“We had Brain Waves at our school and the presenters were FANTASTIC – engaging, knowledgeable. Please let us know when and how to sign up for next year!” Kim Barber, teacher, Dorchester ON.

March 2, 2020 (Toronto, Ontario) – Brain Waves, a free, informative and fun half-day neuroscience presentation for students in grades 4 to 6, celebrates its 15th anniversary this year after reaching more than a quarter-million children across Canada.

The program began modestly in 2005 in a few classrooms in the Toronto area, with volunteer instructors from the University of Toronto medical school, says Dr. Charles Tator, a neurosurgeon and co-founder of Parachute, who co-founded Brain Waves along with Professor Pat Stewart from U of T’s Department of Anatomy.“I felt it was a great opportunity for children at this age to learn why it’s so important to protect their brain from injury because the brain is part of everything we do: we see, smell, touch, taste and even move with our brain.”

The program has evolved over the years to support 23 Brain Waves sites across Canada, where volunteer co-ordinators – veteran volunteer instructors – train others to present the course that includes activities from taste bud mapping to proper helmet fitting. Parachute provides activity booklets for the students, training and presentation materials, and the ever-popular Jell-O brain mould. All materials are available in English and French.

“The Jell-O brain we present during the course really brings home to the children just how fragile the brain is within our skull,” says Dr. Gray Moonen, who, as a medical student, volunteered for many years as a Brain Waves instructor and Toronto site co-ordinator; he now appears in a new series of “Train for the Brain” videos that teach volunteers how to do the activities in the Brain Waves course.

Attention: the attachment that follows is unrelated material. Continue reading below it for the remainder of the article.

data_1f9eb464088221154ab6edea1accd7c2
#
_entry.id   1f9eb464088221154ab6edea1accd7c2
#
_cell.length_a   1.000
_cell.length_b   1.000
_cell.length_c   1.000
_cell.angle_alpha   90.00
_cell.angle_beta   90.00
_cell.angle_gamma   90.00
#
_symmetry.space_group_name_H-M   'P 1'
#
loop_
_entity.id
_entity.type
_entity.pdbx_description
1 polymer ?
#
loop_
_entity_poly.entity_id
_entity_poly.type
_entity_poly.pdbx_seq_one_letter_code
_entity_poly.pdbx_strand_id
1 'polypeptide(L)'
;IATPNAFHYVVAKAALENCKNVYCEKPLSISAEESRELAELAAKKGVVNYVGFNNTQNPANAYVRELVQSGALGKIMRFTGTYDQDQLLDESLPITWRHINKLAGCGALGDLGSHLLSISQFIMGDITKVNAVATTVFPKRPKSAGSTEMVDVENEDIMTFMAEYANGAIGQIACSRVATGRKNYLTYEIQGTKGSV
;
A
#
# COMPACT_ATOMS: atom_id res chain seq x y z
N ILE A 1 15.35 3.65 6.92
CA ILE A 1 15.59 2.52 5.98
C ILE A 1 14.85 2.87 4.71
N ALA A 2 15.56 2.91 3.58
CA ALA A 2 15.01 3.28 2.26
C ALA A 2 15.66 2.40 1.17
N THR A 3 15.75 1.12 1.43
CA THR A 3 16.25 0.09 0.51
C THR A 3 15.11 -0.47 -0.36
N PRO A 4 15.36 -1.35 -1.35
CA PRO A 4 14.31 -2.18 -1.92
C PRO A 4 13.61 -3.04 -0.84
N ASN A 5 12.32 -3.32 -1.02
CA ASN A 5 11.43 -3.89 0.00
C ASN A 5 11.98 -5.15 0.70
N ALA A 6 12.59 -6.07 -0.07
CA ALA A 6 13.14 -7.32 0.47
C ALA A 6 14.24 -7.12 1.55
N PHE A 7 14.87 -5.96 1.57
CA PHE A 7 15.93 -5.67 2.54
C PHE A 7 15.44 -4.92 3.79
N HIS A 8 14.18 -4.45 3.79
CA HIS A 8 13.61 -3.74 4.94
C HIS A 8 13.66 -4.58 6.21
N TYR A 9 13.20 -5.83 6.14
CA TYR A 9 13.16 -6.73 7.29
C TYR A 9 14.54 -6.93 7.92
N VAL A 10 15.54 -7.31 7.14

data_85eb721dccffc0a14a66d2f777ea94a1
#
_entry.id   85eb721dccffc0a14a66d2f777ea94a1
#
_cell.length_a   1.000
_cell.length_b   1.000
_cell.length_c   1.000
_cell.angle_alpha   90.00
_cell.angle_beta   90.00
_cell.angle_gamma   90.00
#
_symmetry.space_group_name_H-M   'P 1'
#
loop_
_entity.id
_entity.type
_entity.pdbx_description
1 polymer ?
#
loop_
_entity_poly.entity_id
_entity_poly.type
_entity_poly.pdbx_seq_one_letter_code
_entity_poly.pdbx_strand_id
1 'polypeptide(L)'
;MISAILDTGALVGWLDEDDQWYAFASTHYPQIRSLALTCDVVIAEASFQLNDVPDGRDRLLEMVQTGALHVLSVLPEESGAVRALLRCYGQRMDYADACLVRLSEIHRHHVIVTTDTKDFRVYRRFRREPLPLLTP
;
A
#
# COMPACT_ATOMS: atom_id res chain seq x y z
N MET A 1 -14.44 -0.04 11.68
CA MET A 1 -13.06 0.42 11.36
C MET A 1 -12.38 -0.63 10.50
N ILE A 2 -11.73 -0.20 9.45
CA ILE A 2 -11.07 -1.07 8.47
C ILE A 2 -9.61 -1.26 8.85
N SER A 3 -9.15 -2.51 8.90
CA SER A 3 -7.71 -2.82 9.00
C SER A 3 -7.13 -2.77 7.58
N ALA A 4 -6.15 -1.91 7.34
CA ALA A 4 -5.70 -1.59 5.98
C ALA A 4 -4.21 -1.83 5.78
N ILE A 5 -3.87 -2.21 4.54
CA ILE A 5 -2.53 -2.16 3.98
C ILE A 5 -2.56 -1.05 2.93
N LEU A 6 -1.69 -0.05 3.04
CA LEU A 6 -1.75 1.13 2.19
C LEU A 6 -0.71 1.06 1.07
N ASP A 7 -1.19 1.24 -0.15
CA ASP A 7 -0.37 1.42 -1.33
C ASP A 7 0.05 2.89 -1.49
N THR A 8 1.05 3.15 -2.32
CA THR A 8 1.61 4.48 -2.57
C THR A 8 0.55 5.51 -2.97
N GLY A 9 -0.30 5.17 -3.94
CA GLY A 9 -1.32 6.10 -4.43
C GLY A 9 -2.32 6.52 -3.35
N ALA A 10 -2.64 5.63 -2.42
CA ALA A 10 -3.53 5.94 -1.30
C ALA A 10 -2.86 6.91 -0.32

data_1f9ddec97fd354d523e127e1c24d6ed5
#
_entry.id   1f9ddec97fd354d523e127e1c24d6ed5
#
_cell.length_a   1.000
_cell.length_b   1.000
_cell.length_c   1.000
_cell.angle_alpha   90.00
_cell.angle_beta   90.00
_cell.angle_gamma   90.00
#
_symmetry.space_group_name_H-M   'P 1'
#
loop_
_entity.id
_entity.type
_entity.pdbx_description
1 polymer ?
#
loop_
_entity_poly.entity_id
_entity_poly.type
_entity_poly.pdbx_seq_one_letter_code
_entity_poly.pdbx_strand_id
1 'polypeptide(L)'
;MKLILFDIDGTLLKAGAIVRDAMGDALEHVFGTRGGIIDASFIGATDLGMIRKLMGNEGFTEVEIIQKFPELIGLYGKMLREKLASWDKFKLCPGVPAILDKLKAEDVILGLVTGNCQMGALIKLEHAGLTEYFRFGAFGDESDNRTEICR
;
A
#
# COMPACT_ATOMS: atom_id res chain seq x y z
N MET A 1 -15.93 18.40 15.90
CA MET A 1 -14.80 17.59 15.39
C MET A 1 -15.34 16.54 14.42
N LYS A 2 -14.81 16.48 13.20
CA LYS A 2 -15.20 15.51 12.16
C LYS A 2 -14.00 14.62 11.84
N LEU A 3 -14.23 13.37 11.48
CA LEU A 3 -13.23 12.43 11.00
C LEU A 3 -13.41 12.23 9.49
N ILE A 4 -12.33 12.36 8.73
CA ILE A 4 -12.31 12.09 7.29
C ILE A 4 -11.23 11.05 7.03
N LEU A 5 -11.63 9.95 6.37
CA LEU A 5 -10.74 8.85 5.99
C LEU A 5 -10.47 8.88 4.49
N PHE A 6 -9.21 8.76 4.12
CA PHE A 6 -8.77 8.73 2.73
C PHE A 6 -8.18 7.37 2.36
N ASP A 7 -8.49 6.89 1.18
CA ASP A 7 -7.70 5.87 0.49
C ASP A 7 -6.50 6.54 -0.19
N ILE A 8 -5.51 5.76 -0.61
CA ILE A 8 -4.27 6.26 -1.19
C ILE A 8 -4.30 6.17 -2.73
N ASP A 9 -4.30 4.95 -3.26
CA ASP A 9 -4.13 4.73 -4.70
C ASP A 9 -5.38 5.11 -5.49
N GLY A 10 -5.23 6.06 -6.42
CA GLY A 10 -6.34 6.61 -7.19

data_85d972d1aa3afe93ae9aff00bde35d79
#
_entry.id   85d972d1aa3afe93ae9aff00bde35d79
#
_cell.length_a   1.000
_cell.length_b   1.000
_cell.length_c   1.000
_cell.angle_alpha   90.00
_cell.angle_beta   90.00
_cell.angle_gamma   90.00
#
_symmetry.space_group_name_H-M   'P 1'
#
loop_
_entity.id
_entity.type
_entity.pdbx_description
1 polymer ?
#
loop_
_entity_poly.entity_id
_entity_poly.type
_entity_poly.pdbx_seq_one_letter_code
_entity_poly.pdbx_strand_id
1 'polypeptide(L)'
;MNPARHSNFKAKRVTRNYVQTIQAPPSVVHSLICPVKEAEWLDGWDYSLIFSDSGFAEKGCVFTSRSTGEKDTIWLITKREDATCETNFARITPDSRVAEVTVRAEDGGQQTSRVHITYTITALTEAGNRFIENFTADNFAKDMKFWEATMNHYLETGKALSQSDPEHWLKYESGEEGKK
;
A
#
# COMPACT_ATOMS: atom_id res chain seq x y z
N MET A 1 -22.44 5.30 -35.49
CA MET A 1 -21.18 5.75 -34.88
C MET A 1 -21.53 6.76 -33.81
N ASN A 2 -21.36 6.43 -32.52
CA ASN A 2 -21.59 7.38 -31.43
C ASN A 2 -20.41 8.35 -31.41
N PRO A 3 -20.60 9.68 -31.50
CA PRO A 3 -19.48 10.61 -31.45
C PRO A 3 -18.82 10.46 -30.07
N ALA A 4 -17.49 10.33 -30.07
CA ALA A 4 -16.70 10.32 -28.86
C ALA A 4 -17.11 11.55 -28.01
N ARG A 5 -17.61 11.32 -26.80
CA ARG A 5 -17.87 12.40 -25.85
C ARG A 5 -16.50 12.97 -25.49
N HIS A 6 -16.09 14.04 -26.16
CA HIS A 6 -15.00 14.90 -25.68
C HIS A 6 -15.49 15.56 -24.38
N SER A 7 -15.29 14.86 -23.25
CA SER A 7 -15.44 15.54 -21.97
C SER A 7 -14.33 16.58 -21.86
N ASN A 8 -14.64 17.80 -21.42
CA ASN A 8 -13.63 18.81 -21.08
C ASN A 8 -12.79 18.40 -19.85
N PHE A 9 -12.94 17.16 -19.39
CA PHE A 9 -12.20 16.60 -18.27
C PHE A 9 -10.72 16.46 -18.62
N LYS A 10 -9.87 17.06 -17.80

“This kind of neuroscience education is so important for children,” says Pamela Fuselli, Parachute’s President and CEO. “Economical Insurance has been a long-time supporter of this program and Canada Life’s support beginning in 2018 allowed us to build better digital assets, including the training videos, that means more volunteers can learn how to teach the course, even if they don’t live near one of our established training sites at a medical school or other health centre.”

Over the years, more than 9,000 volunteers have delivered the program in more than 6,000 classrooms across the country; since 2014, when course materials became available digitally, downloaded materials have reached an estimated 62,000 children whether in classrooms, at Guides or Scouts, or as part of other enrichment activities for kids.

Praise for Brain Waves

“I thought the presenters were engaging for the age group, well organized, professional, and simply did a fantastic job. I was very pleased.” Calgary

“This was an excellent program! I would have it back anytime. Very informative mixed with hands on. You must really know how the brain works and how kids learn best.  Thank you for the opportunity.” Saskatoon

“Lots of visuals! Interesting slides! Relative to students. Good hands-on activities.” Alliance French Immersion, North Bay 

“It was fabulous! Very engaging for everyone. Kids loved it.” Kitchener

“For my grade it was perfect, enough information and not too complicated so that the students lost interest. [The volunteer presenters’] enthusiasm and kindness toward the students made them feel that no question and no answer was inappropriate.” Ottawa

To learn more about Brain Waves: Parachute.ca/BrainWaves

About Parachute
Parachute is Canada’s national charity dedicated to reducing the devastating impact of preventable injuries. Injury is the No. 1 killer of Canadians aged 1 to 34, where on average one child dies every daydue to injury. Through education and advocacy, Parachute is working to save lives and create a Canada free of serious injuries. For more information, visit us at parachute.ca and follow us on TwitterFacebookInstagram and LinkedIn.

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Media Contact:

Kelley Teahen
Vice President, Communications and Marketing